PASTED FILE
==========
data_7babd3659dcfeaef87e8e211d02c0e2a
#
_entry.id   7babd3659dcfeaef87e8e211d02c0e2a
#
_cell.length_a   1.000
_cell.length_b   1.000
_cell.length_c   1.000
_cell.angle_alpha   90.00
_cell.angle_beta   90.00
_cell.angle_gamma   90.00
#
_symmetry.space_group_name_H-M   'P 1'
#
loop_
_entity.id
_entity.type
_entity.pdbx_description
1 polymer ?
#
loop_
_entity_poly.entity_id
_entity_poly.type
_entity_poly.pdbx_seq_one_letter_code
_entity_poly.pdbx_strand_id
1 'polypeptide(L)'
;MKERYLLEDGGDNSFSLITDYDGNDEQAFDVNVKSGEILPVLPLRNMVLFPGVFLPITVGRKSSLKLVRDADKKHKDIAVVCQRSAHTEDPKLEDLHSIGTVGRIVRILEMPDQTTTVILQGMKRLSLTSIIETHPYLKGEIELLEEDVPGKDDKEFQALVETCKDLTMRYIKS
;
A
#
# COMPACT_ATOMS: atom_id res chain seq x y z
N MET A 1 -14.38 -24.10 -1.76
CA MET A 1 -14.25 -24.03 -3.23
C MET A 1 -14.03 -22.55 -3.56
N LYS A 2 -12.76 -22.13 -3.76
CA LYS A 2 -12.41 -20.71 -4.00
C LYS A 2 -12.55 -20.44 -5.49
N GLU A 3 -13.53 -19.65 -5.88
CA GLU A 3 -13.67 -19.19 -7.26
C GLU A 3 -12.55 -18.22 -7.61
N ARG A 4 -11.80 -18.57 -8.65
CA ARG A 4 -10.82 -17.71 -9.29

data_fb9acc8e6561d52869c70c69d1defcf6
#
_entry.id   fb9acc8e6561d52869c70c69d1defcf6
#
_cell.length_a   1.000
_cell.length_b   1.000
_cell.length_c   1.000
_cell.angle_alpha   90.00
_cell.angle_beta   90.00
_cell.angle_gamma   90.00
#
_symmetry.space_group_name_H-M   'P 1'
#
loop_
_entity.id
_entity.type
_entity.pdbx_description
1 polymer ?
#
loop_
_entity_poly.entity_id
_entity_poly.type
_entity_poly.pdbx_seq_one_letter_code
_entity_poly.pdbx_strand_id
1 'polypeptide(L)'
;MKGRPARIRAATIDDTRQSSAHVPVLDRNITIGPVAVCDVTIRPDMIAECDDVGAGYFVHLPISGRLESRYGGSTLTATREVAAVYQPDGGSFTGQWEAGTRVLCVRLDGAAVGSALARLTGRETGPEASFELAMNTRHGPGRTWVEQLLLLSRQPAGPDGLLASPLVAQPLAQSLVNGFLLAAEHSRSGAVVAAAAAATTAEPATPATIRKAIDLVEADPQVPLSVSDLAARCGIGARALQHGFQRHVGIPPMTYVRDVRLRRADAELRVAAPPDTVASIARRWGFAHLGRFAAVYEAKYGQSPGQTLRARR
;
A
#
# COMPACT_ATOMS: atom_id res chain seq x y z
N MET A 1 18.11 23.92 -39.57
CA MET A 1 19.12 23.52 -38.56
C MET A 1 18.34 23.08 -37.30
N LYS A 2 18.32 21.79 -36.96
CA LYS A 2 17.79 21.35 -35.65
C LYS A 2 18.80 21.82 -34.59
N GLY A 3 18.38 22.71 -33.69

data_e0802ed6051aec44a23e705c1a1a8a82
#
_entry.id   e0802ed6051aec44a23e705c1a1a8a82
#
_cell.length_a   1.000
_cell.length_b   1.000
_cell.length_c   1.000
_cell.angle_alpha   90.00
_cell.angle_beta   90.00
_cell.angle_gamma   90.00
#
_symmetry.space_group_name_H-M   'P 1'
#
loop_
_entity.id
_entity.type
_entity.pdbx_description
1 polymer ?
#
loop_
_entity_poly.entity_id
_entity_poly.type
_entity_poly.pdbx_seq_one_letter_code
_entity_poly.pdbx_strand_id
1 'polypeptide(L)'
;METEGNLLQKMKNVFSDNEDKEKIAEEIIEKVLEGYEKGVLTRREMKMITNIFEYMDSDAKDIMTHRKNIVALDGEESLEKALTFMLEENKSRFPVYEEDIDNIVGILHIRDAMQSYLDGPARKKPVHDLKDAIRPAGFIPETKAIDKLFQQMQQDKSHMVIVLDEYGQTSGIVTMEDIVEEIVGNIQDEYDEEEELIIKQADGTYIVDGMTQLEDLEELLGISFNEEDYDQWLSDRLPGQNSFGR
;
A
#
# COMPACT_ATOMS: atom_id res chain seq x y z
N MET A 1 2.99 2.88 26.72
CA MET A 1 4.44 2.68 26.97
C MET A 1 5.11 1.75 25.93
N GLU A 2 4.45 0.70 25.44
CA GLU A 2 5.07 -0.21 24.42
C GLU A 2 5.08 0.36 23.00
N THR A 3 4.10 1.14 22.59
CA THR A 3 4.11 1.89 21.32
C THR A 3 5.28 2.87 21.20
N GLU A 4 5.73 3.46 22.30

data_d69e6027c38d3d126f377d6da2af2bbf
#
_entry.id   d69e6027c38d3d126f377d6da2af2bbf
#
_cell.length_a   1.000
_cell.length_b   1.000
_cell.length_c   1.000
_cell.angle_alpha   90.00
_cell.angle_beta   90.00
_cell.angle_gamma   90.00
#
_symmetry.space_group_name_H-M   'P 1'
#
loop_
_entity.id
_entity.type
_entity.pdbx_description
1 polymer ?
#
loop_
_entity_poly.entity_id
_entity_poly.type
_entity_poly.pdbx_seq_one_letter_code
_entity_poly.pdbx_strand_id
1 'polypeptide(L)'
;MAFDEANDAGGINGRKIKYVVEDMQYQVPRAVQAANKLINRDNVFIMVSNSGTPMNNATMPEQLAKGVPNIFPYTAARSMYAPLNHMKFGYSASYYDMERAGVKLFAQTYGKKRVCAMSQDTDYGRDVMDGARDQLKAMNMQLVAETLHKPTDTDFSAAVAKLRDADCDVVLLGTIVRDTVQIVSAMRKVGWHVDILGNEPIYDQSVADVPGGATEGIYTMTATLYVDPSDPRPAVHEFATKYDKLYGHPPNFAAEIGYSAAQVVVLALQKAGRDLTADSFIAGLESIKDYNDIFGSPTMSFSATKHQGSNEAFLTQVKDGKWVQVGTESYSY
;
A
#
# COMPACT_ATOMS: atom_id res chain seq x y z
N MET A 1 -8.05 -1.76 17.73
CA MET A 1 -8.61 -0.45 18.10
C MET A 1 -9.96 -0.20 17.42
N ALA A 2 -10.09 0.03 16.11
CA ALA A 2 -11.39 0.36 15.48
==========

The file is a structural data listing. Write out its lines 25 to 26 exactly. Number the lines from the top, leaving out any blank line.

1 'polypeptide(L)'
;MKERYLLEDGGDNSFSLITDYDGNDEQAFDVNVKSGEILPVLPLRNMVLFPGVFLPITVGRKSSLKLVRDADKKHKDIAVVCQRSAHTEDPKLEDLHSIGTVGRIVRILEMPDQTTTVILQGMKRLSLTSIIETHPYLKGEIELLEEDVPGKDDKEFQALVETCKDLTMRYIKS